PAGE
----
Coffey to see four men carrying a long box. They brought it under the
tree, set it down, and opened it. Then, what should they take out but
Patrick Rooney? Never a word did he say, and he was as pale as
new-fallen snow.

The men gathered brushwood and soon had a fire burning. Then they stuck
two stakes into the ground on each side of the fire, laid a pole across
on the tops of them, and on to the pole they slung Patrick Rooney.

"He's all fixed now," one said, "but who's to take care of the fire
while we're away?"

With that Patrick opened his lips. "Andrew Coffey," he said.

Then the four men, each speaking the name once, called out, "Andrew
Coffey! Andrew Coffey! Andrew Coffey! Andrew Coffey!"

"Gentlemen, I'd be glad to oblige you," Andrew Coffey said, "but I know
nothing about this sort of roasting."

"You'd better come down, Andrew Coffey," Patrick said.

It was the second time he spoke, and Andrew Coffey decided he would come
down. The four men went off, and he was left alone with Patrick. He sat
down by the fire and kept it even, and all the while Patrick looked at

Poor Andrew Coffey couldn't understand the situation at all, and he
stared at Patrick and at the fire, and thought of the cabin in the wood
till he felt quite dazed.

"Ah, you're burning me!" Patrick said, very short and sharp.

"I beg your pardon," my grandfather said, and hastened to fix the fire.

He couldn't get the notion out of his head that something was wrong.
Hadn't everybody, near and far, said that Patrick had fallen overboard?

"_Andrew Coffey!_ _Andrew Coffey!_ you're burning me!" Patrick

My grandfather was sorry enough, and he vowed he wouldn't do so again.

"You'd better not," Patrick grumbled, and he gave him a cock of his eye,
and a grin of his teeth that sent a shiver down Andrew Coffey's back. It
certainly was odd that Andrew Coffey should be there in a thick wood
that he had never set eyes on before, roasting Patrick Rooney. You can't
wonder that my grandfather thought and thought and forgot the fire.

_"Andrew Coffey!_ _Andrew Coffey!_ I'll punish you for the way you're
neglecting me!" Patrick Rooney cried.

He was unslinging himself from the pole now, and his eyes glared and his
teeth glistened. My grandfather got up in haste and ran off into the
gloomy wood. He stumbled over stones, the brambles tore his clothes, the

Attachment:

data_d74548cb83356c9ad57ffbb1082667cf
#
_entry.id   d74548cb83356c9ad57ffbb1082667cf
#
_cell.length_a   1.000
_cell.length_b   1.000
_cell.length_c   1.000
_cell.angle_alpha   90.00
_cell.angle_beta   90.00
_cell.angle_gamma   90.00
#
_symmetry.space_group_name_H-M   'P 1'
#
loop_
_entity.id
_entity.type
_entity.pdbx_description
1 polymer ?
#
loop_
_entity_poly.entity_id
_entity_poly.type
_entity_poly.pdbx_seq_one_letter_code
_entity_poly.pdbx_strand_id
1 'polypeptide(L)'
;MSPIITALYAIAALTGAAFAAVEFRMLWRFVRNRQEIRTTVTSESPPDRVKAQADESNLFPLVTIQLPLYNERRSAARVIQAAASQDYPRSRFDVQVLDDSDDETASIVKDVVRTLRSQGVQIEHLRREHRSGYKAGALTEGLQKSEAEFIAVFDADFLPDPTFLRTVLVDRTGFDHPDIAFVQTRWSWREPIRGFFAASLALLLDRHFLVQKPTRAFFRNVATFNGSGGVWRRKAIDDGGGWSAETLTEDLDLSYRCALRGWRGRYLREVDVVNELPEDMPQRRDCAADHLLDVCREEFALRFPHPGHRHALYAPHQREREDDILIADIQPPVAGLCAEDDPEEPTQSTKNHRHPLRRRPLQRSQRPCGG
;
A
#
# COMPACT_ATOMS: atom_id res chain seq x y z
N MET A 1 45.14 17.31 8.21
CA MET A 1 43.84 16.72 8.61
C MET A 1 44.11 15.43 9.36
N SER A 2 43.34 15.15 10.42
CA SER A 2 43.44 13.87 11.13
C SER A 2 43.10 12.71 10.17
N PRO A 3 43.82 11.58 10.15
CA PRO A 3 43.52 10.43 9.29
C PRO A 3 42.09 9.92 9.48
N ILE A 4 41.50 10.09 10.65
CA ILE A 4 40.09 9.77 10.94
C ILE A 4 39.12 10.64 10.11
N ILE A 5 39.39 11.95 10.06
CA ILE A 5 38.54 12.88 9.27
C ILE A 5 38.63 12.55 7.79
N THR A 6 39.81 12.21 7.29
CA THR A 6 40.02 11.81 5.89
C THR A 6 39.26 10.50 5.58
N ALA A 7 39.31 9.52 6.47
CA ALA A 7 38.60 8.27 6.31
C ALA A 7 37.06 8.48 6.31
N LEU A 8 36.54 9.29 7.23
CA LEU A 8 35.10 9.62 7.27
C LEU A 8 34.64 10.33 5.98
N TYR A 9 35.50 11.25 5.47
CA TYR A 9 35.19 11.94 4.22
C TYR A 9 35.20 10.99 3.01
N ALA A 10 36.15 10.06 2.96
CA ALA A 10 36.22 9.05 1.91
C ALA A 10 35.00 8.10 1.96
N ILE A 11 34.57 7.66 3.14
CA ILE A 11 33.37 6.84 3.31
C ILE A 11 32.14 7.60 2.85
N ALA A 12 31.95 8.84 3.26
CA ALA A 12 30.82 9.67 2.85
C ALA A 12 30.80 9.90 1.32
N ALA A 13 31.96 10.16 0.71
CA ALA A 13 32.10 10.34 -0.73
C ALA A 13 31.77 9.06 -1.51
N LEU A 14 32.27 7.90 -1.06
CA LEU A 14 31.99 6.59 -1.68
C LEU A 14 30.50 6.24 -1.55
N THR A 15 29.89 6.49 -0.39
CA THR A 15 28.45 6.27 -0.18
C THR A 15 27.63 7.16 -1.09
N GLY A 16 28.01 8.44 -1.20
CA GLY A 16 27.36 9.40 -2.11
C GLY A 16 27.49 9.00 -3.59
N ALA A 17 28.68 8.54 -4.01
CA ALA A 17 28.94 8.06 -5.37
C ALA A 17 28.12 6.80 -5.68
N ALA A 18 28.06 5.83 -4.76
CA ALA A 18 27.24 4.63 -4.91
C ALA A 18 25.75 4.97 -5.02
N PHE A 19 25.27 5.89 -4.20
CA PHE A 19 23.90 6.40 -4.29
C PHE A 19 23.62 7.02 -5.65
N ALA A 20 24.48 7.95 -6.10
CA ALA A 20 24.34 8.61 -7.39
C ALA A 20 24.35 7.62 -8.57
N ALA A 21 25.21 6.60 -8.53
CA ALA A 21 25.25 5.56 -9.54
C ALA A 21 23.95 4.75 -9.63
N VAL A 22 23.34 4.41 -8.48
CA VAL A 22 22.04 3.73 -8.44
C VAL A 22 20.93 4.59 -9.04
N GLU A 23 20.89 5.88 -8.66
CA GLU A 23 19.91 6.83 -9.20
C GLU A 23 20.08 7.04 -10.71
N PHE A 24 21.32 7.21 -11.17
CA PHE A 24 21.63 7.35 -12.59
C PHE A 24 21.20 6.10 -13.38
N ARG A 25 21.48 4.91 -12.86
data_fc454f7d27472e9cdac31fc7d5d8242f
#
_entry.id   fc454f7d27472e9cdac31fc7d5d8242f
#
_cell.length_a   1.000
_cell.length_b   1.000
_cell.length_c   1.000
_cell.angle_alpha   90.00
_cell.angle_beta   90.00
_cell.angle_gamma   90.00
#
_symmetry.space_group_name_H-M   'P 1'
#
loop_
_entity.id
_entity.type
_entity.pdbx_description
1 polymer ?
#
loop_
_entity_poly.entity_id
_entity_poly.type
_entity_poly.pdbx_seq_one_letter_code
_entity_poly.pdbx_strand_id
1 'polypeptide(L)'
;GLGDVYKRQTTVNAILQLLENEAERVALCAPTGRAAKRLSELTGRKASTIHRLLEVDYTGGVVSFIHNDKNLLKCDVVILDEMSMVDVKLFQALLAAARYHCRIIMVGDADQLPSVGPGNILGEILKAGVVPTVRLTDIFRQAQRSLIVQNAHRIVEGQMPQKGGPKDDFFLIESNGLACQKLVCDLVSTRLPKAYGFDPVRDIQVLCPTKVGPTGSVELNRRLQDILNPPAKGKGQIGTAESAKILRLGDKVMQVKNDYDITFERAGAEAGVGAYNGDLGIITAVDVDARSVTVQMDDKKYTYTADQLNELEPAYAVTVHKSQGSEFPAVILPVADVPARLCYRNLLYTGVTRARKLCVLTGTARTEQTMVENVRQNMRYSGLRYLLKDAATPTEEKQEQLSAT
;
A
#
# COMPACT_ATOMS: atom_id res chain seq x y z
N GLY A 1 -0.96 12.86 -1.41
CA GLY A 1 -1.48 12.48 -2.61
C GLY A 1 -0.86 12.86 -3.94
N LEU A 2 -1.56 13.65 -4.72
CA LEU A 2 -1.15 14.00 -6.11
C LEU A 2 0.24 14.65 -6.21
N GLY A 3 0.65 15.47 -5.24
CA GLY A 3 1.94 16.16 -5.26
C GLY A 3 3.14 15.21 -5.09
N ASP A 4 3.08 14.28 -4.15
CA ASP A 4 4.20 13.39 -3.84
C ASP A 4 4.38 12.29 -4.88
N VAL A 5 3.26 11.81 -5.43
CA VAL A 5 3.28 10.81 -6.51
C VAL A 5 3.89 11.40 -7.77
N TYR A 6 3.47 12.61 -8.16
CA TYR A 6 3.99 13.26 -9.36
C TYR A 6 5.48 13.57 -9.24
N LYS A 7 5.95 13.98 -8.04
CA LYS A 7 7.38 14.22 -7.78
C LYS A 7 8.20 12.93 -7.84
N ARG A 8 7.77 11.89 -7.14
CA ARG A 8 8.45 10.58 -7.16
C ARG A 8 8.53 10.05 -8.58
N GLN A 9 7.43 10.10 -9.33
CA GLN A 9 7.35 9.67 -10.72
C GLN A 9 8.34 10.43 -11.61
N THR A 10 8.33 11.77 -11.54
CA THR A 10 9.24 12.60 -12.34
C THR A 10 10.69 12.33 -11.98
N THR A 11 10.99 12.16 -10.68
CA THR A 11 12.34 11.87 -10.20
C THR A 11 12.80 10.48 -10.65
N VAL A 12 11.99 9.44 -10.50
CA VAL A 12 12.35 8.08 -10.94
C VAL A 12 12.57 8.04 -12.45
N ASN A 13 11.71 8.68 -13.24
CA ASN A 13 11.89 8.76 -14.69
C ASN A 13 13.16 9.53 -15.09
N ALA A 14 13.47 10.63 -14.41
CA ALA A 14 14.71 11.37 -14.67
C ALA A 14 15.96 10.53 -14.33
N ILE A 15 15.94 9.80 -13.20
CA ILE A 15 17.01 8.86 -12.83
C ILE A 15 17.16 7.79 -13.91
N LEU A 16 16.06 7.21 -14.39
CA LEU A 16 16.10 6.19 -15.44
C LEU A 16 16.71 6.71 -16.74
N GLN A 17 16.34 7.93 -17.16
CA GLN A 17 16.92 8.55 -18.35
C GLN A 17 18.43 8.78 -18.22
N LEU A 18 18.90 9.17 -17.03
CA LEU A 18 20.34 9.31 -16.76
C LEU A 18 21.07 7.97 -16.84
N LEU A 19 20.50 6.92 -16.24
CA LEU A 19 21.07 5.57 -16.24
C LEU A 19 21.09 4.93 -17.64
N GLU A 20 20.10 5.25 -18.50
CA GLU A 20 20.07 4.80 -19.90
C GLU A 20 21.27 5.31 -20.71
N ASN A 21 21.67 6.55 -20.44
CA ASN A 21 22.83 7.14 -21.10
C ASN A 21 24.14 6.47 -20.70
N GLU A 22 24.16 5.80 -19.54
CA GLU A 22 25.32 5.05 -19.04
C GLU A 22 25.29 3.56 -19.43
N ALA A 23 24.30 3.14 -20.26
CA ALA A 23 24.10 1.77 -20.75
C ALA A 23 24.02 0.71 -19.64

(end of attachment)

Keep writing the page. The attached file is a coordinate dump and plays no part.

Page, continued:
branches beat his face.

Presently he saw a light and was glad. A minute later he was kneeling by
a hearth-side, dazed and bedraggled. The flames leaped and crackled, and
he was beginning to get warm and feel a little easy in his mind when he
heard a voice shouting, "Andrew Coffey! Andrew Coffey!"

It's hard for a man to jump after going through all my grandfather had,
but jump he did. When he looked around, where should he find himself but
in the very cabin in which he had first met Patrick.

"Andrew Coffey! Andrew Coffey! tell me a story," the voice said.

"Is it a story you want?" my grandfather said, as bold as could be, for
he was tired of being frightened. "Well then, here's one."

And he told the tale of what had befallen him from first to last that
night. The tale was long and he was weary. He must have fallen asleep,
for when he awoke he lay on a hillside under the open heavens, and his
horse grazed at his side.


Mr. Turkey Buzzard doesn't have any sense. You watch him and you will
see that what I have said is true.

When the rain pours down he sits on the fence and hunches up his
shoulders and draws in his neck and tries to hide his head. There he
sits looking so pitiful that you are real sorry for him.

"Never mind," he says to himself, "when this rain is over I'm going to
build a house right off. I'm not going to let the rain pelt me this way

But after the clouds were gone, and a fresh breeze blew, and the sun
shone, what did Mr. Turkey Buzzard do? He sat on top of a dead pine tree
where the sun could warm him, and he stretched out his wings, and he
turned round and round so the wind could dry his feathers. Then he
laughed to himself and said: "The rain is over. It isn't going to rain
any more, there's no use of my building a house now."

Mr. Turkey Buzzard is certainly a very careless man. When it is raining
he can't build a house, and when it isn't raining he doesn't need one.

                   *       *       *       *       *

If you have enjoyed these stories you will want to read the other books
in the series.